Court's review of the updated, lower priced 2016 Misceo iE was just recently posted. It seems to meet most of my requirements with two exceptions, and I'm especially impressed that all this capability can be found in a 43# bike. One of my two reservations has to do with the lack of a front fork suspension, which I prefer because I'm an older guy who wants to mitigate elbow/wrist/hand shock loading on longer (20 mi) rides. Can I please ask for some comments about what's involved in swapping out the fork assembly. The added weight (the amount depending on the kind of fork) and cost (air suspensions are more costly than spring types, yes?) both argue against doing this. A non-starter? I'm not sure that carbon fork is going to make that much difference on worn paved roads and maintained trails of mixed composition. Any thoughts about that, too? Thanks, everyone!

Jack
Two weeks out from moving to Montana...
 

MLB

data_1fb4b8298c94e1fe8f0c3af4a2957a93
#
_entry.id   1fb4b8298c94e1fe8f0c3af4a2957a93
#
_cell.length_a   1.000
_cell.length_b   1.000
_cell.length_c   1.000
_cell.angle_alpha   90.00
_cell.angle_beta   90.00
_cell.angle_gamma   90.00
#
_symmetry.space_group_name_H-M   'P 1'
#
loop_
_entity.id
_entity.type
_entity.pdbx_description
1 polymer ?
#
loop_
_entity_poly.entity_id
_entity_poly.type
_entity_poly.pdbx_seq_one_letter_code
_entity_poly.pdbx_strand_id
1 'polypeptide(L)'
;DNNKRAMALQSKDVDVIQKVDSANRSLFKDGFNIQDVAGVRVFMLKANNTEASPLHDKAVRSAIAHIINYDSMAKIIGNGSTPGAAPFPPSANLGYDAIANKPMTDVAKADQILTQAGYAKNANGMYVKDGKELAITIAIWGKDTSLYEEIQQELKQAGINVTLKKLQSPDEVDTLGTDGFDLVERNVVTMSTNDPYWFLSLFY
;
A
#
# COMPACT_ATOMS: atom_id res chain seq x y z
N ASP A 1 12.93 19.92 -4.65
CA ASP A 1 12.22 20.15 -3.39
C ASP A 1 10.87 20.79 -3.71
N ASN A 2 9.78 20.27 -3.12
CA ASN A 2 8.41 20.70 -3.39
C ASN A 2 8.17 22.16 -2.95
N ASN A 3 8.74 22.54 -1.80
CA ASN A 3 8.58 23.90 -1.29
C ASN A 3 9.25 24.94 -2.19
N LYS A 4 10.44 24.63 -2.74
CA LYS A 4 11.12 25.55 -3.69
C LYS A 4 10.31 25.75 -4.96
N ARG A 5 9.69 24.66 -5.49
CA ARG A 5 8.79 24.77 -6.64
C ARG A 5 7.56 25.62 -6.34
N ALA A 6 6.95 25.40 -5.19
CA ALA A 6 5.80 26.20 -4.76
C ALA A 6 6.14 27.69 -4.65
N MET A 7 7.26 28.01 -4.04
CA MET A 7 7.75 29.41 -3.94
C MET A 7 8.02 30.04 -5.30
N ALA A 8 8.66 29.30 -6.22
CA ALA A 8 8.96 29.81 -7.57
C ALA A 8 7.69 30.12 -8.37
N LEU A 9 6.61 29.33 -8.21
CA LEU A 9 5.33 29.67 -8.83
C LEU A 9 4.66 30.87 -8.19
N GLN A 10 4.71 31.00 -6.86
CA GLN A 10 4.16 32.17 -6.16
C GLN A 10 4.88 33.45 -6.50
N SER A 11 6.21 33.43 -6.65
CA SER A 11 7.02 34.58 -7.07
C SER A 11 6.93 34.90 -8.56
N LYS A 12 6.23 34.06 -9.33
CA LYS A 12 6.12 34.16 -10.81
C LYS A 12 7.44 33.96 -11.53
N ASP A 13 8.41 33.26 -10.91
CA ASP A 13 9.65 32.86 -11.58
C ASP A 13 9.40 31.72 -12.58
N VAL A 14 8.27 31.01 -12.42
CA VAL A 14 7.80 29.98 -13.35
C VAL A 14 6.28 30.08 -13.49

Well-Known Member
Court's review of the updated, lower priced 2016 Misceo iE was just recently posted. It seems to meet most of my requirements with two exceptions, and I'm especially impressed that all this capability can be found in a 43# bike. One of my two reservations has to do with the lack of a front fork suspension, which I prefer because I'm an older guy who wants to mitigate elbow/wrist/hand shock loading on longer (20 mi) rides. Can I please ask for some comments about what's involved in swapping out the fork assembly. The added weight (the amount depending on the kind of fork) and cost (air suspensions are more costly than spring types, yes?) both argue against doing this. A non-starter? I'm not sure that carbon fork is going to make that much difference on worn paved roads and maintained trails of mixed composition. Any thoughts about that, too? Thanks, everyone!

Jack
Two weeks out from moving to Montana...


I used to say/think suspension wasn't needed unless you were 'gimpy' in some area. Then I got one. Wow. I'll probably not buy another bike without suspension.
It's a simple swap in most cases, but check first with Raleigh. Then don't buy the fork new from a LBS!! ($$$) Ebay or Craigs list for 1/4-1/2 the price. Or see if the LBS has "take offs" they've kept. (dont' know if they do that)